I sighed. "She's not feeling too well, I'm afraid. They actually sent her home from work. Just a little cold, I guess…she'll get better soon, and be able to see you, I'm sure." I gave a half-hearted smile.

 "Oh…I'm sorry about that…" Ben said in a downcast way. "I wish I could do something…for her."

 "Aw, Ben. Not even I can cure people's sicknesses," I said.

 "No, no, I mean…you know. Make her a get-well card or breakfast in bed or something," Ben clarified. "But…I can't. Because, you know. I have to stay in this tube or…something bad might happen." I saw his form crumpling into random heaps of energy again.

 My heart began to hurt for him. (Well, not literally because I don't generally feel pain, but it was certainly a strong emotion.) "I'm sorry, Ben. But you know, those scientists working on you, learning more about you…they're going to find a better way. I'm sure they will."

 Ben seemed to sigh – his sigh kind of sounded like a static fizzle, but it still registered as a sigh to me, somehow. "OK, Dad. I understand."

 "I'll make sure to give Mom your well-wishes," I said. "I know they'll mean a lot to her. And I know she wants to be here, too – and I'm sure she will be, soon."

 "Thanks," Ben said, a slight amount of cheer emerging.

 After a momentary pause, Ben asked, "So, how was your day, Dad?"

 "I had a pretty good day," I said. "Things were pretty uneventful in Metropolis…and around the world, honestly. Still keeping an eye on things, of course, and there's certainly stuff going on in the world, just…not much that really screams 'This is a job for Superman'. I can't just charge in and force people to fix everything, no matter how much I might want to." I gave a semi-chuckle. "Work wasn't too exciting either, but things went well. It's never the same without Lois around, but at least I got to write a nice piece for my new column."

 "Hey, can I see it?" Ben said.

 "Sure!" I said, feeling a swell of pride and pleasure at his interest. I pulled today's newspaper out of a pouch on my cape and flipped to the section containing what I had written. Then, I pressed it against Ben's container.

 "I use this column to reflect on some of the interesting people and places in Metropolis, their histories, and their stories," I said. "Sort of a community-building thing. Today, I talked about Nature's Blessing, a store focused on alternative medicine and natural remedies that's been in Metropolis since the homeopathy boom of the 1970s. They also happen to be home of some of the best organic tea in town – they're my go-to place for tea, really, so being able to write about them was a great opportunity," I said. "The owners had some really interesting stories to share…well, I'll let you read them for yourself."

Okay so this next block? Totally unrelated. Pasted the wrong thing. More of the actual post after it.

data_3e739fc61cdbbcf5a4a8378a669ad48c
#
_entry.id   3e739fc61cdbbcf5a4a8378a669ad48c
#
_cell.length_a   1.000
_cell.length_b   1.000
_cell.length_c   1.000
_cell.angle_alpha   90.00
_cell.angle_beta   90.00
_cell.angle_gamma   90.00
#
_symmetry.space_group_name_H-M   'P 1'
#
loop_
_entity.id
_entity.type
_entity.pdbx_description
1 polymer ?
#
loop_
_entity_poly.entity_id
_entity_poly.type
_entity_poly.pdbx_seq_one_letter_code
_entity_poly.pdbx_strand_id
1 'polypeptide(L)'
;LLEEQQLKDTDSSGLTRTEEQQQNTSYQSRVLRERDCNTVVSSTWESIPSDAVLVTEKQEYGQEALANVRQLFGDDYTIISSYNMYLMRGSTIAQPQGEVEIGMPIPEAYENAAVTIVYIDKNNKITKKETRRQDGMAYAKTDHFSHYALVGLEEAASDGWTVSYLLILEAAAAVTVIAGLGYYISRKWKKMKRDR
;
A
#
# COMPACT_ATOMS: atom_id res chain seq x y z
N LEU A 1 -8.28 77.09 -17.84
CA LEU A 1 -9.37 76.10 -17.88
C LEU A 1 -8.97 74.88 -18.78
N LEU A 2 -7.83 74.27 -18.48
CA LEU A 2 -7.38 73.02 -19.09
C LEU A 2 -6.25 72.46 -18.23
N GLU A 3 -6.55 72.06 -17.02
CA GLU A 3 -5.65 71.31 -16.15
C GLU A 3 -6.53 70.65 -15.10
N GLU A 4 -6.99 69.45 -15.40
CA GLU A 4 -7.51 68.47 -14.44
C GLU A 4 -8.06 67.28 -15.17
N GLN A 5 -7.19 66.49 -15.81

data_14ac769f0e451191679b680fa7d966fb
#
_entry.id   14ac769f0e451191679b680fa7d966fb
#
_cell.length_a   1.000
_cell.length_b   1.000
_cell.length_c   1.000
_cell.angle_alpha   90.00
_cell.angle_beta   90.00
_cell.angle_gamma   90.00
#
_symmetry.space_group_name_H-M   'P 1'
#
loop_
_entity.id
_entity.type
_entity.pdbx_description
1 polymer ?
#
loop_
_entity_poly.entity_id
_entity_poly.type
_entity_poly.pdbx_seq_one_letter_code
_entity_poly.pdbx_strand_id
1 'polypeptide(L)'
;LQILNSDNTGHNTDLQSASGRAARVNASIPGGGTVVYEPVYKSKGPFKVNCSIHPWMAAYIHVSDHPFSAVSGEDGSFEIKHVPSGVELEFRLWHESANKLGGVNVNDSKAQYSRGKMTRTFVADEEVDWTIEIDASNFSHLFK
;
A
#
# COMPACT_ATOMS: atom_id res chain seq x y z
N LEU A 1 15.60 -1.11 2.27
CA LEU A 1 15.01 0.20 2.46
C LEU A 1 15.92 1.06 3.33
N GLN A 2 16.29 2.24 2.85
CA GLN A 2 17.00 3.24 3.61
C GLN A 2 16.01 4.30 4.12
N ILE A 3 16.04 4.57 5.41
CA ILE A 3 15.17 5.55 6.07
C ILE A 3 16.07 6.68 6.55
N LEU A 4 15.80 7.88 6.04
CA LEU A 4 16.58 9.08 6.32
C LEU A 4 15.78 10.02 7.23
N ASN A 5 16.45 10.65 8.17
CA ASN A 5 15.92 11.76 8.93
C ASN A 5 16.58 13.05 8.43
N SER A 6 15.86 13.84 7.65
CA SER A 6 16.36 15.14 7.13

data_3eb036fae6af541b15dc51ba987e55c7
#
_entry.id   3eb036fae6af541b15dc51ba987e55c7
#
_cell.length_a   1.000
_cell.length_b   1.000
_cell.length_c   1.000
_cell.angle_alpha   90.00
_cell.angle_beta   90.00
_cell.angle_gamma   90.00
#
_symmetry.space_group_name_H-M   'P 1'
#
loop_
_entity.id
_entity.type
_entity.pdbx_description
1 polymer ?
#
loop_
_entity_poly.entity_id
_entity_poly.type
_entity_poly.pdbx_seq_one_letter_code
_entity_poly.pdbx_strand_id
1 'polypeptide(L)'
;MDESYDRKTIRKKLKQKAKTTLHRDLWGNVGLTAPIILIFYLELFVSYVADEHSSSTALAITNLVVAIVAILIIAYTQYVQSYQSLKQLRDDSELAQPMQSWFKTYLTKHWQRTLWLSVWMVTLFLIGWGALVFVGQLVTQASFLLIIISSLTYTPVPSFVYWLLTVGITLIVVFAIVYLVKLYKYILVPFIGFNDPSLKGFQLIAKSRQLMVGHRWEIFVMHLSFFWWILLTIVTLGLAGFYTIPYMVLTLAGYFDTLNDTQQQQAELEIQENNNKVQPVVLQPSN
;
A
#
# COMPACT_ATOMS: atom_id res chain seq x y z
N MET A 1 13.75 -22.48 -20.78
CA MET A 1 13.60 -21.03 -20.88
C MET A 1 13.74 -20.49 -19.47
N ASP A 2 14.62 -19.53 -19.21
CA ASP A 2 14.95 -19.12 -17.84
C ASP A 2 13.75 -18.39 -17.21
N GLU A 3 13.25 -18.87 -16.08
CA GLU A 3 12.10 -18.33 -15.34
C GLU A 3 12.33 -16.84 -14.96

I thought that I could perceive Ben scanning the page somehow, his eyes darting back and forth, even though he didn't really have distinct, visible facial features. Come to think of it, I didn't exactly know how he was even capable of sight or hearing. But then again, I also didn't know how he able to think, feel, speak, or just exist in general. All I knew is that my body absorbed a ton of cosmic radiation and later expelled it, and when it did…he was there. A sentient being of pure energy, possessing traces of my thoughts, memories, and personality, not knowing anything more about himself than I did. All he seemed to know was who I was and that he came from me. I didn't know what he was or how to react or even really what to do with him. All I had was the knowledge that he was…mine. I had brought him into the world, somehow. And he was alive, thinking, feeling.

 He needed a name, so I named him Eben, after my father's middle name. Eben Kent…or Ben as we had taken to calling him, since Lois thought Eben was kinda a weird name. Lois is kinda his adoptive mother now, since she's my wife and all. She didn't exactly know what to make of him at first, but she was very supportive of my efforts to... "raise" him, if that was even the right word.

 It was kind of crazy. Suddenly I was a father in a way I could have never even imagined. And emotionally, it's just…I could have never even imagined this feeling. This intense connection I felt to him and desire to pour myself into his life, this sense of love and kinship and protectiveness. All towards a being like nothing I had ever seen before…that I couldn't even comprehend, really.

 And then there was the heartache. I wanted to give him the world, I wanted to make him happy, I wanted to give him a life as least as good as my own, if not even better. But as of yet, he couldn't live anything close to a normal life, and not only that, but he had to be carefully contained lest he, well, go wild.

 Living one's life in a container just big enough to hold you, not being able to go out and nothing and no one able to ever come in with you, stuck on a lab on a satellite. It wasn't exactly a life I would want for anyone. And it was the life my own son had been given. And, currently, I couldn't do anything about it.

 That was hard to deal with.

 "All done, Dad!" Ben said in a chipper voice.

 "What did you think?" I asked, his voice yanking me out of the moroseness of my thoughts and back to the importance of making the most of the time I had with him right now.

 "Um, it was good. I…don't know. Doesn't seem like a very exciting assignment to me."

 "Well, it wasn't, exactly. But hey, excitement isn't everything," I said, my own cheer returning.

 "Yeah, I guess not," Ben said. There was a short pause. "Uh…I don't really think I understood everything in that article."

 "Oh? What didn't you?" I asked.

 "I…don't know. It's hard to place. I just…feel like I don't have enough background knowledge, I guess. Like, I only half-understood everything."

 "Hmm," I said. I had always been able to tell that Ben seemed to share a lot of my knowledge from the moment he was "born", but it seemed like only a general understanding or vague recollection. Just a little more confirmation that what I was about to do next was a good choice.

 I finally removed my hand and the newspaper from their position pressed up against Ben's housing. "Say, Ben…that reminds me. How would you like to…learn a little more about the world?"

 "Huh?" Ben said, "blinking" (though perhaps that was just my imagination). "What do you mean?"